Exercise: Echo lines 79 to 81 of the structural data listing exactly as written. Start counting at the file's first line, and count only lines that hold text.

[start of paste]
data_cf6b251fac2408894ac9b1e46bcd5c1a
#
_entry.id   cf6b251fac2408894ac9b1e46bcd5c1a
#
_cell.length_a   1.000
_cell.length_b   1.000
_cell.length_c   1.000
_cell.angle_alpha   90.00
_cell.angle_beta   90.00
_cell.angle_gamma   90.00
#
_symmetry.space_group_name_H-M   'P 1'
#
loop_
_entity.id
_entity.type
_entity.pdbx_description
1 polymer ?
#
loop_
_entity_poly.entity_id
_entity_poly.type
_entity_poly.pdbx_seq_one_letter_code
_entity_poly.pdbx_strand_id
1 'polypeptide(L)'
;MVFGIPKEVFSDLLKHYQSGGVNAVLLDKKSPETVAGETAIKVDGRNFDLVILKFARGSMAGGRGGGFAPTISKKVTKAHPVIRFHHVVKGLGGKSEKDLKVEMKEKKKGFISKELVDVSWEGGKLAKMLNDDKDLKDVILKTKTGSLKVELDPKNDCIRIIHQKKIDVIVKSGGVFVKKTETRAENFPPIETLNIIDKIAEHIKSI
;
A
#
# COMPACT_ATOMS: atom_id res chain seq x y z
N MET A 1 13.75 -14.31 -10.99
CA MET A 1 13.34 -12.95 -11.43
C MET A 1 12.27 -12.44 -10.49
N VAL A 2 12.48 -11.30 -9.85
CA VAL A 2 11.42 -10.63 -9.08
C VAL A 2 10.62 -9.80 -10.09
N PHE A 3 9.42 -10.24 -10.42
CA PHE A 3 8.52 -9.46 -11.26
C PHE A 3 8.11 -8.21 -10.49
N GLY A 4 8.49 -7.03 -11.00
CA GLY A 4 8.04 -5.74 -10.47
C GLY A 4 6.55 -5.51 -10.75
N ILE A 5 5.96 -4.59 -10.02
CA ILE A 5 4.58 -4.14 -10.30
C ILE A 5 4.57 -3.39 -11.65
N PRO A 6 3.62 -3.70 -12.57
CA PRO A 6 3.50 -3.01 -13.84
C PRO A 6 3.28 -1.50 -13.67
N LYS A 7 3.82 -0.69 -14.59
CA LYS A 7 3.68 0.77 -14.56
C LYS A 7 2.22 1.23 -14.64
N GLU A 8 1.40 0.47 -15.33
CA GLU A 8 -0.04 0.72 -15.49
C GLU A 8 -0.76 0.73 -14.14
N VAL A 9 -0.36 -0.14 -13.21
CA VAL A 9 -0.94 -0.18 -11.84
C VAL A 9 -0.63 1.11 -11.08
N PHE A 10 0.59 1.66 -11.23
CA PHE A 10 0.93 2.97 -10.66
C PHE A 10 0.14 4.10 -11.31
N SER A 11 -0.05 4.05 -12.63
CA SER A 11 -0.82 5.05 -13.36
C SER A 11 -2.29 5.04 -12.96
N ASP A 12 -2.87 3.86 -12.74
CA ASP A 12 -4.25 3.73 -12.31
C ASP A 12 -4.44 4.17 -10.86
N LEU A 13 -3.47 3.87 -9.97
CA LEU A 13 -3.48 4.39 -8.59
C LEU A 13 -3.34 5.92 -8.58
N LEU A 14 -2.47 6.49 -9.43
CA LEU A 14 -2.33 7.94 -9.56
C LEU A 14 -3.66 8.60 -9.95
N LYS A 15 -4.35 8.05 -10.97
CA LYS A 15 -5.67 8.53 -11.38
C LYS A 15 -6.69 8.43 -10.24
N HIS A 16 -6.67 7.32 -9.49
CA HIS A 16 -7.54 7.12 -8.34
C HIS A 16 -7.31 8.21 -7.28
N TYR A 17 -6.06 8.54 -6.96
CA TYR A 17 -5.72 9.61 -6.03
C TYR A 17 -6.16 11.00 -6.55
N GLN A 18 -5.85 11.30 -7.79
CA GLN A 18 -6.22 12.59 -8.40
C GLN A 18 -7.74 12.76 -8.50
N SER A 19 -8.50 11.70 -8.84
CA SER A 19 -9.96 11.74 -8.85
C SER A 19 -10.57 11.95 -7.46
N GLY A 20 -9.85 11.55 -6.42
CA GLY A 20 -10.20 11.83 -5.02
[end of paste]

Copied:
N TYR A 17 -6.06 8.54 -6.96
CA TYR A 17 -5.72 9.61 -6.03
C TYR A 17 -6.16 11.00 -6.55